p = 0.03
-- R
Family Functioning* PA Practices--R--R
CovariatesAdolescent sex0.22 (0.08)
p = 0.01
0.21 (0.08)
p = 0.01
0.17 (0.07)
p = 0.02
0.18 (0.07)
p = 0.02
Adolescent age0.00 (0.09)
p = 0.98
−0.06 (0.09)
p = 0.53
0.02 (0.08)
p = 0.76
0.06 (0.08)
p = 0.47
Parent income−0.06 (0.09)
p = 0.46
−0.02 (0.09)
p = 0.83
0.01 (0.08)
p = 0.88
−0.03 (0.08)
p = 0.67
Footnote: SC = Standardized coefficient, SE = Standard error, R = Removed interaction terms from model if p > 0.10 to ensure parsimony. Model 1: Examine relationship between PA parenting practices and adolescents’ MVPA while controlling for adolescent sex, adolescent age, parental income Final Model: Adds to Model 1 test of moderation and removes interaction terms p > 0.1. * Refers to interaction term.
Table 5. Association between parental modeling of physical activity (PA) (accelerometer and self-report) and adolescents’ accelerometer and self-report of moderate-vigorous physical activity (MVPA).
Table 5. Association between parental modeling of physical activity (PA) (accelerometer and self-report) and adolescents’ accelerometer and self-report of moderate-vigorous physical activity (MVPA).
Accelerometer MVPA Self-report MVPA
Model 1FinalModel 1Final
SC(SE)SC(SE)SC(SE)SC(SE)
Independent
Variable
Modeling (PA) 0.22 (0.08)
p = 0.00
0.21 (0.08)
p = 0.01
0.29 (0.08)
p = 0.00
0.30 (0.07)
p = 0.00
ModeratorsAuthoritative Style--−0.06 (0.09)
p = 0.54
--0.09 (0.08)
p = 0.27
Permissive Style--−0.02 (0.09)
p = 0.83
--−0.07 (0.08)
p = 0.38
Family Functioning--0.00 (0.10)
p = 0.99
--0.12 (0.09)
p = 0.18
Authoritative Style*
Parental Modeling PA
--R--R
Permissive Style*
Parental Modeling PA
--R--R
Family Functioning*
Parental Modeling PA
--R--R
CovariatesAdolescent sex0.19 (0.08)
p = 0.02
0.23 (0.08)
p = 0.00
0.23 (0.07)
p = 0.00
0.23 (0.07)
p = 0.00
Adolescent age−0.04 (0.09)
p = 0.63
−0.05 (0.09)
p = 0.57
−0.07 (0.08)
p = 0.35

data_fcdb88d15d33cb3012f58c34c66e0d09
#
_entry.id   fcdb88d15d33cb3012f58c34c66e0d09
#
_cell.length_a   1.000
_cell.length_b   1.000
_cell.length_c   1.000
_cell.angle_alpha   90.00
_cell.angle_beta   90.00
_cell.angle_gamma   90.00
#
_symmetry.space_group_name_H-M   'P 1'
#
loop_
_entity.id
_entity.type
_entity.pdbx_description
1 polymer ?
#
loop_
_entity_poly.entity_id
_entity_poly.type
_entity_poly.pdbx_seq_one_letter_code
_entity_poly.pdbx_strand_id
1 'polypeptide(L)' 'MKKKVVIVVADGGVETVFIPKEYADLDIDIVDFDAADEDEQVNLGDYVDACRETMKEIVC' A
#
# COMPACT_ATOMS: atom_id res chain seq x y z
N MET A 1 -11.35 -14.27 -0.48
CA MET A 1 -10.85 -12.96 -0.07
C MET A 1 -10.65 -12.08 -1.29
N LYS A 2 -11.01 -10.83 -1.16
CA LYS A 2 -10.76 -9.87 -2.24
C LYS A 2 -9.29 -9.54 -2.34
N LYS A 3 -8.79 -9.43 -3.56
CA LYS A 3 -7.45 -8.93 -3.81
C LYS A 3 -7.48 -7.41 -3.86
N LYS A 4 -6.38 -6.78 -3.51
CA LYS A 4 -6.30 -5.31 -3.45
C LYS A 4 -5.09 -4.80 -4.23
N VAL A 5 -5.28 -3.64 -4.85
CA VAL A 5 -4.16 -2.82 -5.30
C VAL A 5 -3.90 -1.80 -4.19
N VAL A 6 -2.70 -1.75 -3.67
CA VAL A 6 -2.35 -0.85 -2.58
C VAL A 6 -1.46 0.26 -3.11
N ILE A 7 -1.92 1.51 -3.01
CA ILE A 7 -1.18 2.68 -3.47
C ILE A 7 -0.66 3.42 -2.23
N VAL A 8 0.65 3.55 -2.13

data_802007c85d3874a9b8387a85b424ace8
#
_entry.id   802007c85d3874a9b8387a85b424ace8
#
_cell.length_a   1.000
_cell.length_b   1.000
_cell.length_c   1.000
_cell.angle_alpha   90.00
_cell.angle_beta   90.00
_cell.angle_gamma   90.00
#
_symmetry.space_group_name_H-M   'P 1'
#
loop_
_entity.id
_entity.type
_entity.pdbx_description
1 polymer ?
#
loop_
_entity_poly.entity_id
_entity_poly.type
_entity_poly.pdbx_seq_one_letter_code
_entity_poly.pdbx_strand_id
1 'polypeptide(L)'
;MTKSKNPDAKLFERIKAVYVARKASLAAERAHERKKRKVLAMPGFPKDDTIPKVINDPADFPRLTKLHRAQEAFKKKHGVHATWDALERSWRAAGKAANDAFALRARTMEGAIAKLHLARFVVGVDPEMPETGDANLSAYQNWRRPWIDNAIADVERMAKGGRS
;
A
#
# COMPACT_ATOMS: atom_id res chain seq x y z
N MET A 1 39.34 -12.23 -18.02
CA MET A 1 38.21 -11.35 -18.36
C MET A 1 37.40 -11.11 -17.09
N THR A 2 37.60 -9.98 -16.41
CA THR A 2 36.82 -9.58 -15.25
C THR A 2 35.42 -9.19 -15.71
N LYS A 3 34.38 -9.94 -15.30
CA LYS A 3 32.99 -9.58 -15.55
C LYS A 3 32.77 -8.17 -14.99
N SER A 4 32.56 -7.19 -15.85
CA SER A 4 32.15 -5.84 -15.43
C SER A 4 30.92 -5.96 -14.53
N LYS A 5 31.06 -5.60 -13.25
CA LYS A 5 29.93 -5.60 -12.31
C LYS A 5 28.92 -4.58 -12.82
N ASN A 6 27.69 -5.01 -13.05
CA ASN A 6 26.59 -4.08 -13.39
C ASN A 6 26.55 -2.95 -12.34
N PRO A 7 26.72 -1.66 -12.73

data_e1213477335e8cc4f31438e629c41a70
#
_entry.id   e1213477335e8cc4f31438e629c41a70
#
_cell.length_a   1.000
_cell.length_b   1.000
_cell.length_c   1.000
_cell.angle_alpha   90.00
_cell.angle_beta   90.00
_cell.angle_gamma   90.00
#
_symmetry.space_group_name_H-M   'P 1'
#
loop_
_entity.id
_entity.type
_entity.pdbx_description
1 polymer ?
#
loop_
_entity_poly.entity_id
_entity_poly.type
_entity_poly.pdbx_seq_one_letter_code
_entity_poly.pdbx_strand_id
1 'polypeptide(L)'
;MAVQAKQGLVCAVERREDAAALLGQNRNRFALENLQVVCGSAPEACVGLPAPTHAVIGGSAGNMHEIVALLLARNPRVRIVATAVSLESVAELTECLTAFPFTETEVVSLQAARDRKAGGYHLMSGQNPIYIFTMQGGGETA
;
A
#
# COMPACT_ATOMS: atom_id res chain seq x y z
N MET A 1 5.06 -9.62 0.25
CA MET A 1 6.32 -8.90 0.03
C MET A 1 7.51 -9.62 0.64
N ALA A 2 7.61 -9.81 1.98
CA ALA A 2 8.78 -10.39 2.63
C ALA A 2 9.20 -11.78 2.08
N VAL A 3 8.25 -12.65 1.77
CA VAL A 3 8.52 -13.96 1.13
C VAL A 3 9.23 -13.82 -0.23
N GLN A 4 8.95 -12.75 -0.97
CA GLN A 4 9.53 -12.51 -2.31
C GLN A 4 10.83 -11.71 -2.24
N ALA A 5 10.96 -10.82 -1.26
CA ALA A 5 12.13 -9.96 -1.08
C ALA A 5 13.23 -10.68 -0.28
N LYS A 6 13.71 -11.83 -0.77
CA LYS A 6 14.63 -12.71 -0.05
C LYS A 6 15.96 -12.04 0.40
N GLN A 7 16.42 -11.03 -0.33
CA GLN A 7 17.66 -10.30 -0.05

−0.02 (0.08)
p = 0.78
Parent income−0.05 (0.09)
p = 0.60
−0.06 (0.09)
p = 0.54
0.08 (0.08)
p = 0.33
0.02 (0.08)
p = 0.80
SC = Standardized coefficient, SE = Standard error, R = Removed interaction terms from model if p > 0.10 to ensure parsimony. Model 1: Relationship between parental modeling (PA) and adolescents’ amount of MVPA while controlling for adolescent sex, adolescent age, parental income. Final Model: Adds to Model 1 test of moderation and removes interaction terms p > 0.1. *Refers to interaction term.
Table 6. Associations between parenting practices and parental modeling of physical activity (PA) on adolescents’ accelerometer and self-report of moderate-vigorous PA (MVPA).
Table 6. Associations between parenting practices and parental modeling of physical activity (PA) on adolescents’ accelerometer and self-report of moderate-vigorous PA (MVPA).
Accelerometer PASelf-Report PA
Model 1Final ModelModel 1Final Model
SC (SE)SC (SE)SC (SE)SC (SE)
Independent
Variables
PA Practices 0.12 (0.09)
p = 0.19
0.04 (0.11)
p = 0.75
0.33 (0.08)
p = 0.00
0.33 (0.08)
p = 0.00
Modeling (PA)0.19 (0.08)
p = 0.02
0.16 (0.09)
p = 0.07
0.22 (0.08)
p = 0.00
0.23 (0.07)
p = 0.00
ModeratorsAuthoritative Style--−0.12 (0.09)
p = 0.20
--0.03 (0.08)
p = 0.71
Permissive Style--−0.04 (0.09)
p = 0.64
--−0.09 (0.08)
p = 0.22
Family
Functioning
--−0.01 (0.10)
p = 0.91
--0.12 (0.08)
p = 0.15
Authoritative Style* PA Practices--R--R
Permissive Style* PA Practices--0.23 (0.11)
p = 0.03
--R
Family
Functioning* PA
Practices
--R--R
Authoritative
Style* Modeling (PA)
--R--R
Permissive Style*
Modeling (PA)
--R--R
Family Functioning* Modeling (PA)--R--R
CovariatesAdolescent sex0.22 (0.01)
p = 0.01
0.21(0.08)
p = 0.00
0.18 (0.07)
p = 0.01
0.19 (0.07)
p = 0.00
Adolescent age−0.01 (0.09)
p = 0.89
−0.05 (0.09)
p = 0.53
0.00 (0.08)
p = 0.90
0.05 (0.08)
p = 0.53
Parent income−0.06 (0.09)
p = 0.48
−0.03 (0.09)
p = 0.75
0.05 (0.07)
p = 0.55
−0.01 (0.08)
p = 0.92
SC = Standardized coefficient, SE = Standard error, R = Removed interaction terms from model if p > 0.10 to ensure parsimony. Model 1: Relationship between PA parenting practices and parental modeling of PA via accelerometer/self-report on adolescents’ amount of physical activity (accelerometer/self-report) while controlling for adolescent age, adolescent sex, and parental income. Final Model: adds to Model 1 test of moderation and removes interaction terms p > 0.1. * refers to interaction term.
Back to TopTop